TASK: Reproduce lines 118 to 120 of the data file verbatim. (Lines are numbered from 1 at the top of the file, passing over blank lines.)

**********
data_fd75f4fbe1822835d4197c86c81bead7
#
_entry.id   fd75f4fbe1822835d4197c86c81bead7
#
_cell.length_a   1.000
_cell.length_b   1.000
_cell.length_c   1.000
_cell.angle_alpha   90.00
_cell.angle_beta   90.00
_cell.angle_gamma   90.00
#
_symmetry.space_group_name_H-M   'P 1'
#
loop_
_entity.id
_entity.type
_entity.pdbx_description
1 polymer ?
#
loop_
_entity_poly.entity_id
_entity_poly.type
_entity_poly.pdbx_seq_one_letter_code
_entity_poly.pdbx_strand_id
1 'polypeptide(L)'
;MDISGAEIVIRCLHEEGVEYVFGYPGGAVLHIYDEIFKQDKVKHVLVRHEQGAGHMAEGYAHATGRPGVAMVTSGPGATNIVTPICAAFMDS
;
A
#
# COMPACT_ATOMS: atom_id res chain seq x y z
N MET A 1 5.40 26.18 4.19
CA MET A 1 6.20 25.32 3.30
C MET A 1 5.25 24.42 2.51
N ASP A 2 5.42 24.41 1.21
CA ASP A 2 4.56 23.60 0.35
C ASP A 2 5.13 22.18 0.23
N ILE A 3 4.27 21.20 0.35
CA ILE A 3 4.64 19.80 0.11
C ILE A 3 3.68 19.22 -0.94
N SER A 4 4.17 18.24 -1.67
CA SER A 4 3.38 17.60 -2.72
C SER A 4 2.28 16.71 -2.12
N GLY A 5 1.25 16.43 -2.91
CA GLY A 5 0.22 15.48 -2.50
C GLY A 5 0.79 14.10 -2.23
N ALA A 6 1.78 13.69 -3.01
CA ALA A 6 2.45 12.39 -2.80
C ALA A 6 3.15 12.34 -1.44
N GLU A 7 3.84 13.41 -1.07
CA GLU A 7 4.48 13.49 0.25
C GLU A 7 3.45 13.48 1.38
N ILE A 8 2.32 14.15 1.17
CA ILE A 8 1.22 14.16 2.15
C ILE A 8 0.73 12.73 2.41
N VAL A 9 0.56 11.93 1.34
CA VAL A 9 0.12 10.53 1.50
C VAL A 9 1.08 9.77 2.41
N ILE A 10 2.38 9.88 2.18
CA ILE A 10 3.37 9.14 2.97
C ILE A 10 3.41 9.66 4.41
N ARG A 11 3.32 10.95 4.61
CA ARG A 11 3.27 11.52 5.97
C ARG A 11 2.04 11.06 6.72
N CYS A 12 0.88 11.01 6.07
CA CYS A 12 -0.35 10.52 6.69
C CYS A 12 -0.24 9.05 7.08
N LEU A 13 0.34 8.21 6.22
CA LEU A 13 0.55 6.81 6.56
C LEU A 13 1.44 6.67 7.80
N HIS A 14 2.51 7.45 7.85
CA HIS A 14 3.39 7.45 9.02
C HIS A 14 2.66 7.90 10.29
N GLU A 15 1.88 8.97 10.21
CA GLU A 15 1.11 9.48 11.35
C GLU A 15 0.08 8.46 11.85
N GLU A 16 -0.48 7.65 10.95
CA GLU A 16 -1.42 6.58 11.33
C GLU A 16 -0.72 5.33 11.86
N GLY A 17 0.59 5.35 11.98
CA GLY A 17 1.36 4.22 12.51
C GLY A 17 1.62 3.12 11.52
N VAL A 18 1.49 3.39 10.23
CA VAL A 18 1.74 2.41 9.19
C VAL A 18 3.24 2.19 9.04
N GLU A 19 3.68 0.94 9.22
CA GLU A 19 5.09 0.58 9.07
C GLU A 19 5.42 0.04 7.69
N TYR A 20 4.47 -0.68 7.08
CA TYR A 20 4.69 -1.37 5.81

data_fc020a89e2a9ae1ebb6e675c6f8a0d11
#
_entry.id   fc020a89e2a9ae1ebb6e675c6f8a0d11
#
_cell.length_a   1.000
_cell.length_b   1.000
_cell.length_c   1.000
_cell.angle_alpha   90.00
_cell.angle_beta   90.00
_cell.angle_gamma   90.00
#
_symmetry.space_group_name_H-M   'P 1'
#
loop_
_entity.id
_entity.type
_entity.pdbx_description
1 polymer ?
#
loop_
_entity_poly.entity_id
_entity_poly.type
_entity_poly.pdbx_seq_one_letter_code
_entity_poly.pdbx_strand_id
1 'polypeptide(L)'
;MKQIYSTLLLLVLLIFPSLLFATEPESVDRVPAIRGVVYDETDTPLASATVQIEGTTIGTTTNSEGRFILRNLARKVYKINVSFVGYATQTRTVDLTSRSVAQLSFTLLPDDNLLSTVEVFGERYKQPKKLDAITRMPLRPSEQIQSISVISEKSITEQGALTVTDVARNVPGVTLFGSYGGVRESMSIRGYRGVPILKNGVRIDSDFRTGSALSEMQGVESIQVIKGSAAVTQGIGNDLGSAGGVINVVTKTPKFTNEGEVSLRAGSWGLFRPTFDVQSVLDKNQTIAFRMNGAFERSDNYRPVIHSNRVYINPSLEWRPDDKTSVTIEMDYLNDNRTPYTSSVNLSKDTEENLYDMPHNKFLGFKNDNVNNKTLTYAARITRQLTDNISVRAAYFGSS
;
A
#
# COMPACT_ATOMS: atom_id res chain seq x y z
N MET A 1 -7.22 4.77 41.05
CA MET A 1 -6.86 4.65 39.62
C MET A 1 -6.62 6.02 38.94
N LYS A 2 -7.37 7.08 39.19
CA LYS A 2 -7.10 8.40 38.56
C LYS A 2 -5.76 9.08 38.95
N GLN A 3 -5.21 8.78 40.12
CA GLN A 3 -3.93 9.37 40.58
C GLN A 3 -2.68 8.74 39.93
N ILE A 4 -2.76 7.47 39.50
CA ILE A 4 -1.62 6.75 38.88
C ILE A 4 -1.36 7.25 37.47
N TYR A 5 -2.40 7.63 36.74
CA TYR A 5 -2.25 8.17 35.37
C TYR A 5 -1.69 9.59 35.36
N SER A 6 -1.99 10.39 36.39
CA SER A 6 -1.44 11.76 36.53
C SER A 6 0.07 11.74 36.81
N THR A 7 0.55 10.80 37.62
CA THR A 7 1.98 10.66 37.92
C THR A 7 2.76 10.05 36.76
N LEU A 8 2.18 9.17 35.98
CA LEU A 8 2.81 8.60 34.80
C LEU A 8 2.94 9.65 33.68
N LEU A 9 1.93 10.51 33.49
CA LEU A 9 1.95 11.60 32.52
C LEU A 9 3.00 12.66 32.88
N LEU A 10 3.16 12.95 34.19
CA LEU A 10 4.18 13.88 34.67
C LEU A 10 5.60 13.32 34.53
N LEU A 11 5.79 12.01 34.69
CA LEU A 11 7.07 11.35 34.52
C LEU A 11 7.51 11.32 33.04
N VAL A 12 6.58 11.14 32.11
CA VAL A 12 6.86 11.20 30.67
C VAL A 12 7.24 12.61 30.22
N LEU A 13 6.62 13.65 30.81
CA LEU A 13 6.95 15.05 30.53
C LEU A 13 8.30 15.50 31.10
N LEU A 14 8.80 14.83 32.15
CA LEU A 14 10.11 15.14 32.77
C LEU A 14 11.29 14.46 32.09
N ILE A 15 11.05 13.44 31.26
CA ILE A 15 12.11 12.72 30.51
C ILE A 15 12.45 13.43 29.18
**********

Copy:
#
# COMPACT_ATOMS: atom_id res chain seq x y z
N MET A 1 -7.22 4.77 41.05